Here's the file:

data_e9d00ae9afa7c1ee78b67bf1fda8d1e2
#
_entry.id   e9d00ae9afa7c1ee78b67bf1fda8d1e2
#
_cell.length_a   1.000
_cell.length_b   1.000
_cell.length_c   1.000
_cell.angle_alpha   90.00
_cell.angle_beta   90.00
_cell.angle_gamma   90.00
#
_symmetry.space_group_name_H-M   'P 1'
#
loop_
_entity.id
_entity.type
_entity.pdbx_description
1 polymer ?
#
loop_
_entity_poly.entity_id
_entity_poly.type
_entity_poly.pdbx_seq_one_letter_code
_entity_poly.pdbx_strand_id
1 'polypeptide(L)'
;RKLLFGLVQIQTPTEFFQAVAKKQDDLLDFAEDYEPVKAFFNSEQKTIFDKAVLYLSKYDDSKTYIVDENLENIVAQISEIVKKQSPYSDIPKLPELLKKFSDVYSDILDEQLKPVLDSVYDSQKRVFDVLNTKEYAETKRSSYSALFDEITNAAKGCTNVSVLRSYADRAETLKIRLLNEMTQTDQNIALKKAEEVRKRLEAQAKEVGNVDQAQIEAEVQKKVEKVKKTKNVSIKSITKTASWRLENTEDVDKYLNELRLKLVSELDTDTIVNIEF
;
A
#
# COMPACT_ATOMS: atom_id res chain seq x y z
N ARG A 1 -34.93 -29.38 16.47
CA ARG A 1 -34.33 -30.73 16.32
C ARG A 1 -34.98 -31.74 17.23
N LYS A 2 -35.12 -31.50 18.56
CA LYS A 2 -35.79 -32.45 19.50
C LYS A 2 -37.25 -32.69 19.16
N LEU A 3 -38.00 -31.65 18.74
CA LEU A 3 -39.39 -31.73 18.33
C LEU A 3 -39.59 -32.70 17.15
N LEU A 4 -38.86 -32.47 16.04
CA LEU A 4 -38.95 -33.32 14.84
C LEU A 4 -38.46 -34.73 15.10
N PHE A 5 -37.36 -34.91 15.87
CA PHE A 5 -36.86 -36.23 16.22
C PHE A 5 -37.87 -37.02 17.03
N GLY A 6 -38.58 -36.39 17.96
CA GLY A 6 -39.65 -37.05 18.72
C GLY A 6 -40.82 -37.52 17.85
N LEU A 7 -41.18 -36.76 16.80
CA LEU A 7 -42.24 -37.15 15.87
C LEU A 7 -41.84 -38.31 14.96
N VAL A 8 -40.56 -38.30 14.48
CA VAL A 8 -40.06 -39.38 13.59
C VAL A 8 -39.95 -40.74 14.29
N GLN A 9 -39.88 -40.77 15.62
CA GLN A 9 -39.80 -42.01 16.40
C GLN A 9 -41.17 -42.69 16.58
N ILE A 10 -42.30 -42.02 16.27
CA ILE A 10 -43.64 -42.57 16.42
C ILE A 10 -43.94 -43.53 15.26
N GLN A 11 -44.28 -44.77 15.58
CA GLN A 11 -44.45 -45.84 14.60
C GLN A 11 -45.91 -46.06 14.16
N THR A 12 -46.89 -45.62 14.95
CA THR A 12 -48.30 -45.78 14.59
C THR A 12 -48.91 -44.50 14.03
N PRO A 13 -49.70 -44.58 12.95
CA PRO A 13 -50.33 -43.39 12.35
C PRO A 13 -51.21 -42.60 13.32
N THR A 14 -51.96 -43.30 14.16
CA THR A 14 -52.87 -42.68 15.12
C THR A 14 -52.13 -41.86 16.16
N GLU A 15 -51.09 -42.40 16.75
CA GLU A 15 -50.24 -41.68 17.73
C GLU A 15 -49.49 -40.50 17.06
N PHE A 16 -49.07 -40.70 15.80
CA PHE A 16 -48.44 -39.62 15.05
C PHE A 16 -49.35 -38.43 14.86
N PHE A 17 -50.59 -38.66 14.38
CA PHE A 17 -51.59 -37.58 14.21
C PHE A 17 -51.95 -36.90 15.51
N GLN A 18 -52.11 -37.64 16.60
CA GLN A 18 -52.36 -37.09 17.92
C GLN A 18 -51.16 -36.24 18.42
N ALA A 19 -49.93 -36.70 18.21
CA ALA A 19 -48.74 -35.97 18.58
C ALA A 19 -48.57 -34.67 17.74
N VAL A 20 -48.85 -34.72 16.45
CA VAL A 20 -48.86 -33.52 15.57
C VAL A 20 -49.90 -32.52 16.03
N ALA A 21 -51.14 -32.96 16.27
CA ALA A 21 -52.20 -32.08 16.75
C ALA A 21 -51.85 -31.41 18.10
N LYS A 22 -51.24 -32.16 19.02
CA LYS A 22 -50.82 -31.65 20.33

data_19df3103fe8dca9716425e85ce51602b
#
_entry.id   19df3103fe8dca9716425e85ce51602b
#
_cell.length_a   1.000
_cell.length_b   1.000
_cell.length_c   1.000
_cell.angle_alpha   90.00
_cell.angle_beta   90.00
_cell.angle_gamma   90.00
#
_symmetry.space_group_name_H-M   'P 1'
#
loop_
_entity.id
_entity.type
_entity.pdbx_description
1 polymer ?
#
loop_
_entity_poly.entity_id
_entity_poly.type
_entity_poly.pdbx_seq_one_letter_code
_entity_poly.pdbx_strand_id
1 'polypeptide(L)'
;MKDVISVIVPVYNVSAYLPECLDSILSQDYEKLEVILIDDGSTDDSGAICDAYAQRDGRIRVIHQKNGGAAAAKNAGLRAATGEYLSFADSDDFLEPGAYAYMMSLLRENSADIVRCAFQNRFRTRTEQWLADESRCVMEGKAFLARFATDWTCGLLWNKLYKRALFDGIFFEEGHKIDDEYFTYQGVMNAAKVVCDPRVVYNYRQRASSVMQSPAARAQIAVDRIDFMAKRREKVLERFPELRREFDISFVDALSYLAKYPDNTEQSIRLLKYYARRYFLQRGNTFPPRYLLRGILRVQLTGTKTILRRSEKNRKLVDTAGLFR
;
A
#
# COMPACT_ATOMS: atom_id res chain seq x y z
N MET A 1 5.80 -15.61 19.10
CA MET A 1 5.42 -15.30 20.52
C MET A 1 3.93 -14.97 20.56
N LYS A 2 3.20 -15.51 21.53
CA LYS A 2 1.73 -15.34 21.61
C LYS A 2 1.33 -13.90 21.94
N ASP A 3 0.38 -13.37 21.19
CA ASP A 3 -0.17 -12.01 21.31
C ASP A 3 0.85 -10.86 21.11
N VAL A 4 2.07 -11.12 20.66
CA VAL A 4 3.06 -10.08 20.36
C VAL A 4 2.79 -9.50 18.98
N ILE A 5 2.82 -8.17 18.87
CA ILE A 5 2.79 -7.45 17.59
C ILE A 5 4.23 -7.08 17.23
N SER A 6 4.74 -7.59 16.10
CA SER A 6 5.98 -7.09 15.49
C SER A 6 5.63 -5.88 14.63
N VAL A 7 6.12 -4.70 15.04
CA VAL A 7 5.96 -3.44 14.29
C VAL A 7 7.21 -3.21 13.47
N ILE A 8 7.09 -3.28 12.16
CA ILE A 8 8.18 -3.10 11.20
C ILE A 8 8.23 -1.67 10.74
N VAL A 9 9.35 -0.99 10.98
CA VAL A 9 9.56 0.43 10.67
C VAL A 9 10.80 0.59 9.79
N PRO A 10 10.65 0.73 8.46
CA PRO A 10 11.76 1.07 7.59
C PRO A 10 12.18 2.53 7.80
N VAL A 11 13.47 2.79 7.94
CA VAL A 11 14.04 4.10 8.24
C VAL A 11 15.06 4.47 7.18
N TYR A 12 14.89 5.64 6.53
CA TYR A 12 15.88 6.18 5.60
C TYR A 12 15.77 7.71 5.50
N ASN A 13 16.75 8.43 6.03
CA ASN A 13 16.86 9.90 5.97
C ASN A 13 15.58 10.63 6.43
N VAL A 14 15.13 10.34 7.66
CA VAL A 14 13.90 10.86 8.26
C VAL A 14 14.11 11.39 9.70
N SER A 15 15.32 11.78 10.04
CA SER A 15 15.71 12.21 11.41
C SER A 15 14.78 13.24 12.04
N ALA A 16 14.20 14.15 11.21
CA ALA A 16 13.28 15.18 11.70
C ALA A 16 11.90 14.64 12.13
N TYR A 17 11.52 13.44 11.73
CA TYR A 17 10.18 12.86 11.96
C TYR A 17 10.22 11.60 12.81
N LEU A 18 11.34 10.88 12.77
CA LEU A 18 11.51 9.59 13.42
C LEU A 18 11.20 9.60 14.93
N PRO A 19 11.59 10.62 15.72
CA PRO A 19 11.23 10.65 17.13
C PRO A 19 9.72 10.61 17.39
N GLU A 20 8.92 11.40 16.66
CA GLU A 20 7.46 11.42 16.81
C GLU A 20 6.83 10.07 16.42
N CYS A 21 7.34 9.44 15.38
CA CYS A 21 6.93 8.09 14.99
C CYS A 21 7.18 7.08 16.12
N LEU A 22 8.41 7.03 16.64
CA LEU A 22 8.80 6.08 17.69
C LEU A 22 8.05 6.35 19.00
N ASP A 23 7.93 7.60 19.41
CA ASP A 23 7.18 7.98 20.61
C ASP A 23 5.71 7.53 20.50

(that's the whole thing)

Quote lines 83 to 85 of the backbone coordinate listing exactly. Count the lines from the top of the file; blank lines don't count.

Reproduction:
CA GLN A 18 -52.36 -37.09 17.92
C GLN A 18 -51.16 -36.24 18.42
N ALA A 19 -49.93 -36.70 18.21